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Drug education in early adolescence.

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dc.contributor.author Johnson, Donna R.
dc.date.accessioned 2012-07-02T20:01:22Z
dc.date.available 2012-07-02T20:01:22Z
dc.date.created 1993 en_US
dc.date.issued 2012-07-02
dc.identifier.uri http://hdl.handle.net/123456789/1744
dc.description ii, 62 leaves en_US
dc.description.abstract Existing research on the efficacy drug education programs with adolescents has taken many forms. Long and short term research on drug education has yielded mixed results. The present study was done as a means of assessing the durability of any gains in influencing healthier attitudes toward drug use as a result of drug education. The sample population was comprised of 90 sixth grade students completing one of three drug education programs, and tested again as seventh graders. This sample was divided between males and females, with 48 and 42 subjects respectively. Instrumentation utilized was the Substance Abuse Survey. The scores were compared between genders and also over time between testing sessions. Analysis of the data indicated a significant interaction effect between gender and time (p <.05). Males in this study developed increasingly undesirable attitudes over time to a greater extent than did their female counterparts. Conclusions formed from this study suggest that some widely used drug education programs do not contribute to healthier attitudes in adolescents toward drug/alcohol use over long periods of time. A suggestion for future research is the assessment of drug education programs for students at earlier ages. Additionally, research on more intrusive methods of influencing attitudes toward drug use than the 16 hourly sessions provided by those programs under study should be attempted. en_US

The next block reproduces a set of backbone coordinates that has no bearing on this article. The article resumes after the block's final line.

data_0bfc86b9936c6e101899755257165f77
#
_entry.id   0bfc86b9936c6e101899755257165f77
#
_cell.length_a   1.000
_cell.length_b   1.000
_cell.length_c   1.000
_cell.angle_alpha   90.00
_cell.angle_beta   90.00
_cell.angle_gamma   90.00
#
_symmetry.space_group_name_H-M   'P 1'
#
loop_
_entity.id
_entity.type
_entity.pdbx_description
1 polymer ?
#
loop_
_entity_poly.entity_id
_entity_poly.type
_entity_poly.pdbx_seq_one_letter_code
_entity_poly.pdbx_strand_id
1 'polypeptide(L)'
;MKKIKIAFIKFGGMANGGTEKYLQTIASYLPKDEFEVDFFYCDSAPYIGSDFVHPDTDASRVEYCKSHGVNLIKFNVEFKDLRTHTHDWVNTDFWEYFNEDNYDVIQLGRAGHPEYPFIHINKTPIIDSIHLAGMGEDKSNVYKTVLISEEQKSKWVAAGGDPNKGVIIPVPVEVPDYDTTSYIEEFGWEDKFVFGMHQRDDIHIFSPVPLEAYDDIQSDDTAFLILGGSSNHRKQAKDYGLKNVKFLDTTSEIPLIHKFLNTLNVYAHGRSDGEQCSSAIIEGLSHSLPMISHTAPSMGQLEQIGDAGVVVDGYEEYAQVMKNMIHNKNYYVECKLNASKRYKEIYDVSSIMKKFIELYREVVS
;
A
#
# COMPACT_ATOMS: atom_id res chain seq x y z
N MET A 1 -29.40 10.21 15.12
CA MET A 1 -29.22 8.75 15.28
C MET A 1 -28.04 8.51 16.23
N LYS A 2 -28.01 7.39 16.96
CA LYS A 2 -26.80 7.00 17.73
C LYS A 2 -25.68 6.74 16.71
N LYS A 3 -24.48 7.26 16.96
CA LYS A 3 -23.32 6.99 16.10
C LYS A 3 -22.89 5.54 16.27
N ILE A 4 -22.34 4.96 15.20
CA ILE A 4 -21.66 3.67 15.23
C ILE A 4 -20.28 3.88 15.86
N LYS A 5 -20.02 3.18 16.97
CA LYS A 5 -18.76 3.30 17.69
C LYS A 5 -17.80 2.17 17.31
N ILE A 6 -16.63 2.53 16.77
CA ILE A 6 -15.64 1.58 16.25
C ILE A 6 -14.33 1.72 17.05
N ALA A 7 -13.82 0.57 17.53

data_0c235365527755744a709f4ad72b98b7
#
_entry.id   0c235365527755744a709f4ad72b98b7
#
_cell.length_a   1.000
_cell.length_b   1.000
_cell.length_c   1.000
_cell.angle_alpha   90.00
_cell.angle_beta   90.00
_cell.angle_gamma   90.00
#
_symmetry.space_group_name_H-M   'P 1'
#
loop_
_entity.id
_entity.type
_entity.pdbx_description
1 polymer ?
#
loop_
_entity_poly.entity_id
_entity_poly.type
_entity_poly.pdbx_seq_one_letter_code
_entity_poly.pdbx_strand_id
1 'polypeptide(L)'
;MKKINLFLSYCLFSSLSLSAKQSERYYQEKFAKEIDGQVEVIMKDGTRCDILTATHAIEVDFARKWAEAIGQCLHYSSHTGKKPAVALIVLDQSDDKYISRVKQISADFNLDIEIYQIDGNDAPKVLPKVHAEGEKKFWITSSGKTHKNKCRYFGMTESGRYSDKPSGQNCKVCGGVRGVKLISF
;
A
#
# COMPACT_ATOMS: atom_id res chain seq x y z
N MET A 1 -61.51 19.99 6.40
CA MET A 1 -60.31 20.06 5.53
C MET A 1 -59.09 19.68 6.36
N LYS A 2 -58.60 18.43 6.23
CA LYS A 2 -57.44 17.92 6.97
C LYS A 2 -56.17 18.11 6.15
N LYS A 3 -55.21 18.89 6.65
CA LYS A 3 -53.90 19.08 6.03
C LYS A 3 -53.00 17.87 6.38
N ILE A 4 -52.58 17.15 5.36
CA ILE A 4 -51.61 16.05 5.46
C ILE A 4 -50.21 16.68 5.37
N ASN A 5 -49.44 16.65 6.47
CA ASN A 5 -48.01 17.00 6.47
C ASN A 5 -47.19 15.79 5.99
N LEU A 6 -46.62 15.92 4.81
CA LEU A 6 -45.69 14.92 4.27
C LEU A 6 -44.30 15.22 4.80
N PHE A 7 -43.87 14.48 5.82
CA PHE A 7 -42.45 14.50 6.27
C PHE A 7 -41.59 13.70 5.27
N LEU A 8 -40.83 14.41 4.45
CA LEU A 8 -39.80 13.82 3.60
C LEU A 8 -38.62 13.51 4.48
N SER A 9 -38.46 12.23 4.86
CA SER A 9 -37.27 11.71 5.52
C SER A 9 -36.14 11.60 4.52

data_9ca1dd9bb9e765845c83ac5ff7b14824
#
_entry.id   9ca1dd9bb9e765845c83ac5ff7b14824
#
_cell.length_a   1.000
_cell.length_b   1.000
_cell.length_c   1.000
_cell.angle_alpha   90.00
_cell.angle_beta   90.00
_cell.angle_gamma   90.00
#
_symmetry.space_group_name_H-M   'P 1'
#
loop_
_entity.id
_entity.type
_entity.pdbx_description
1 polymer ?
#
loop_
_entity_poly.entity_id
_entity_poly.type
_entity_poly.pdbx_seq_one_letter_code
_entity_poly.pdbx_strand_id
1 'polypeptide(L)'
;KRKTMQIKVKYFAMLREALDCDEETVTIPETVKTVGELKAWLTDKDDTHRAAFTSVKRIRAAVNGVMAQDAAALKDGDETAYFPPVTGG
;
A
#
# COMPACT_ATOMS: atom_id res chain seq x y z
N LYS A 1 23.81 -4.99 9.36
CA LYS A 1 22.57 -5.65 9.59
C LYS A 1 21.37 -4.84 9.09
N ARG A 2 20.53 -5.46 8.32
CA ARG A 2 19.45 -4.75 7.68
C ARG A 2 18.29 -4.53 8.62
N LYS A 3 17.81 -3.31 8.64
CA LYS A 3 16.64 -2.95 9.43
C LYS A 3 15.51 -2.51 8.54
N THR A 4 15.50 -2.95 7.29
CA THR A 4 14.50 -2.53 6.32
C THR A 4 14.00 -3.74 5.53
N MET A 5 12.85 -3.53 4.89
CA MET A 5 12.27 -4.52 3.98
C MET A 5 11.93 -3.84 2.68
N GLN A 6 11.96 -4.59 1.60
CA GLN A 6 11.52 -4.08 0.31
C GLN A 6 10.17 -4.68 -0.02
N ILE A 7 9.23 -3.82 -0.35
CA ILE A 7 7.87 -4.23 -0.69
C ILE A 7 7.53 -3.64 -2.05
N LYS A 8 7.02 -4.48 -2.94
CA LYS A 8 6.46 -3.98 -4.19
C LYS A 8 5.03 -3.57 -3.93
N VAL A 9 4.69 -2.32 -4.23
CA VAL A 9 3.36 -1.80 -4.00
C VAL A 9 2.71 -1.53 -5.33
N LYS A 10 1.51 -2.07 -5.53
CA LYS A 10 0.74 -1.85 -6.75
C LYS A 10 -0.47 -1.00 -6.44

dc.language.iso en_US en_US
dc.subject Drug abuse-Study and teaching. en_US
dc.subject Drug abuse-Prevention. en_US
dc.title Drug education in early adolescence. en_US
dc.type Thesis en_US
dc.college the teachers college en_US
dc.advisor Tes Mehring en_US
dc.department psychology en_US

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